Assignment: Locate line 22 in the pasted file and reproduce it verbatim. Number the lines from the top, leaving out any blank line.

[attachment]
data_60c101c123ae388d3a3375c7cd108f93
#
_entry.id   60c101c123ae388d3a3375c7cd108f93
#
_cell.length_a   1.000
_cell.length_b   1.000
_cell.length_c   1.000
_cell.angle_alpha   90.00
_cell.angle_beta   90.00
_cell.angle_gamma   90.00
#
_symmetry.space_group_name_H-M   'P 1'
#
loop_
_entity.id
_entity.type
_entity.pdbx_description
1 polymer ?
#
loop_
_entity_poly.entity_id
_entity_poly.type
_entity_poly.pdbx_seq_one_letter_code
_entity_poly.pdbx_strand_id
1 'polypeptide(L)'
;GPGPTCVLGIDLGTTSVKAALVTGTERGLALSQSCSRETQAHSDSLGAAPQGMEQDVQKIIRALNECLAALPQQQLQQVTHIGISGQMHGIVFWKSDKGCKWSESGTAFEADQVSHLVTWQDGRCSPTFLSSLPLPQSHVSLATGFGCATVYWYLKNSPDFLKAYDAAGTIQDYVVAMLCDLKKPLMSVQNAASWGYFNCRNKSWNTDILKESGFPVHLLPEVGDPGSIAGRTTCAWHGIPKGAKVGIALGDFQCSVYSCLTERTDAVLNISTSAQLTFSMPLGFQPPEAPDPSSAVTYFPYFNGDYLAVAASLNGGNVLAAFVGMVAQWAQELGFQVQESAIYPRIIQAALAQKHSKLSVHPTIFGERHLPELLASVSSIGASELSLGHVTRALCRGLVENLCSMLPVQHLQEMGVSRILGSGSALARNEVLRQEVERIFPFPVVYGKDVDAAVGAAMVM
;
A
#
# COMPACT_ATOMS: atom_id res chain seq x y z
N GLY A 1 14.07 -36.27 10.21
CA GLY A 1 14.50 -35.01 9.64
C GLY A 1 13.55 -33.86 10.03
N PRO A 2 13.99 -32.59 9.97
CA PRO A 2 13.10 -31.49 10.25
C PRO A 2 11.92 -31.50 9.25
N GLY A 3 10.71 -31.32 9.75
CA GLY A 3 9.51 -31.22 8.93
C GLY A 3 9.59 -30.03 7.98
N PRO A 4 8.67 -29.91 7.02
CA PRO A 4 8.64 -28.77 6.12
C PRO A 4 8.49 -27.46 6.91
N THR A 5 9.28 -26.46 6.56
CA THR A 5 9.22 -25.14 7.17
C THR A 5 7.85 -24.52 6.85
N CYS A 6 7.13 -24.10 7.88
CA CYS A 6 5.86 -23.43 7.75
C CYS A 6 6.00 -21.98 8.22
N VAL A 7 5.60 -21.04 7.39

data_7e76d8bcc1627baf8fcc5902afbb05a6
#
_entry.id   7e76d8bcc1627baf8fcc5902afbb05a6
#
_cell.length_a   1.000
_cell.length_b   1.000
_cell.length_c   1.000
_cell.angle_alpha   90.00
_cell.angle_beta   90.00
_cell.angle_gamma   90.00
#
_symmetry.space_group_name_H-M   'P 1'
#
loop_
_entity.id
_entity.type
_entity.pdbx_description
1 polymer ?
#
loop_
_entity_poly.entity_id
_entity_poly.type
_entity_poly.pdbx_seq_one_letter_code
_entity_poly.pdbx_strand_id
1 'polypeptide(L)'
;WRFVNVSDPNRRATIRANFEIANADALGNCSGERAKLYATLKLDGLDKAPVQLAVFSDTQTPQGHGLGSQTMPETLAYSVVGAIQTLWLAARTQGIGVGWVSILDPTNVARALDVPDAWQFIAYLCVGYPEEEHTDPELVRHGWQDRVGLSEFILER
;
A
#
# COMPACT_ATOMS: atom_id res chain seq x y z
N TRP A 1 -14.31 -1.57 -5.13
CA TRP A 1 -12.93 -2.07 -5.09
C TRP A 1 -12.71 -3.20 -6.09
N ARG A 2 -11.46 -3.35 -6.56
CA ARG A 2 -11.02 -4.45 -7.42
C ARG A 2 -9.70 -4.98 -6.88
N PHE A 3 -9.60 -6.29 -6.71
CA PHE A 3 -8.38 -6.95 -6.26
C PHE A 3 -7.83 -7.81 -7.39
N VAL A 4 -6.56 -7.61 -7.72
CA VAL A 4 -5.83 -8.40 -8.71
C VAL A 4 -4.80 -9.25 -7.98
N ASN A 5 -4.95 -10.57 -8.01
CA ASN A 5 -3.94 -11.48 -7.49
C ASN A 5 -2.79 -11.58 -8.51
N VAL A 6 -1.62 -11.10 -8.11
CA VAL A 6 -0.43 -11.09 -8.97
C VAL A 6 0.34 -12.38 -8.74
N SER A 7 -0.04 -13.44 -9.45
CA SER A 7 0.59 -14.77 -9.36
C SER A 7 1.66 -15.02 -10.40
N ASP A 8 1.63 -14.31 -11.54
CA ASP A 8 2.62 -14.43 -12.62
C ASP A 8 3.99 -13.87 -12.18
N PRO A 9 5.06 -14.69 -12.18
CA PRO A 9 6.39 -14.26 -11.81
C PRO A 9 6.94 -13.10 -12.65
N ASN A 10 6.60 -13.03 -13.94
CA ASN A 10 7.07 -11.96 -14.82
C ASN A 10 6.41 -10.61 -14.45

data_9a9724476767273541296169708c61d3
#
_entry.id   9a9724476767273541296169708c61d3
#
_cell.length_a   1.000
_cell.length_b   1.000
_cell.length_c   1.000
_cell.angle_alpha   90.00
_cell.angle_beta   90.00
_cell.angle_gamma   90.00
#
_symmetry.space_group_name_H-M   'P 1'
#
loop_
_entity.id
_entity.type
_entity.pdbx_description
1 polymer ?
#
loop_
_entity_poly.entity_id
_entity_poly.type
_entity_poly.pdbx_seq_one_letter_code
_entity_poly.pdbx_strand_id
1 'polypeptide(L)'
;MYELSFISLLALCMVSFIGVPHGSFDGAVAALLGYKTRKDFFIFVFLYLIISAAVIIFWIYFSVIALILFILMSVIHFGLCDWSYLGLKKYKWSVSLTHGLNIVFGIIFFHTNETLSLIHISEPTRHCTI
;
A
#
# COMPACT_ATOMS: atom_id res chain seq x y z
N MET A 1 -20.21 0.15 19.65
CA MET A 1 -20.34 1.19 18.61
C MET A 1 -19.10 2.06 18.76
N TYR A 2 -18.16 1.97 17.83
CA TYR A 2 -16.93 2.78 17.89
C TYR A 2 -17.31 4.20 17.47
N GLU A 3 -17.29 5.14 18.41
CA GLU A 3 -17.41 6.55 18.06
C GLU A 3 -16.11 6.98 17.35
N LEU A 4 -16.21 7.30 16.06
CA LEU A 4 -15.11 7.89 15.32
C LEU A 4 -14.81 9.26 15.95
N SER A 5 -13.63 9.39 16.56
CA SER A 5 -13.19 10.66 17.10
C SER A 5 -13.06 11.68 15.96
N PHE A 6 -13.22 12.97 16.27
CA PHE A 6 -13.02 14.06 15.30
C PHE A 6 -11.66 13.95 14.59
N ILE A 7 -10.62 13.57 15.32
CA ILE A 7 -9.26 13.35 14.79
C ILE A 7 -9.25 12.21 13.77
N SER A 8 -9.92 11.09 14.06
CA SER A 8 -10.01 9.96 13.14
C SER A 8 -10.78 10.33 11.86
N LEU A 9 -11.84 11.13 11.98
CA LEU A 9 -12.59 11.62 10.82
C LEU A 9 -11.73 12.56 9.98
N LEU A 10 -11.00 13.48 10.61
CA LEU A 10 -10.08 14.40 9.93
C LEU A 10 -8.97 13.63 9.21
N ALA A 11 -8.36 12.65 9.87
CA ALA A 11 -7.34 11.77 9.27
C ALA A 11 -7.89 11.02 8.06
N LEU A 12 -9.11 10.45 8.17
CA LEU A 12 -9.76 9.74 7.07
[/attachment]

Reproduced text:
_entity_poly.type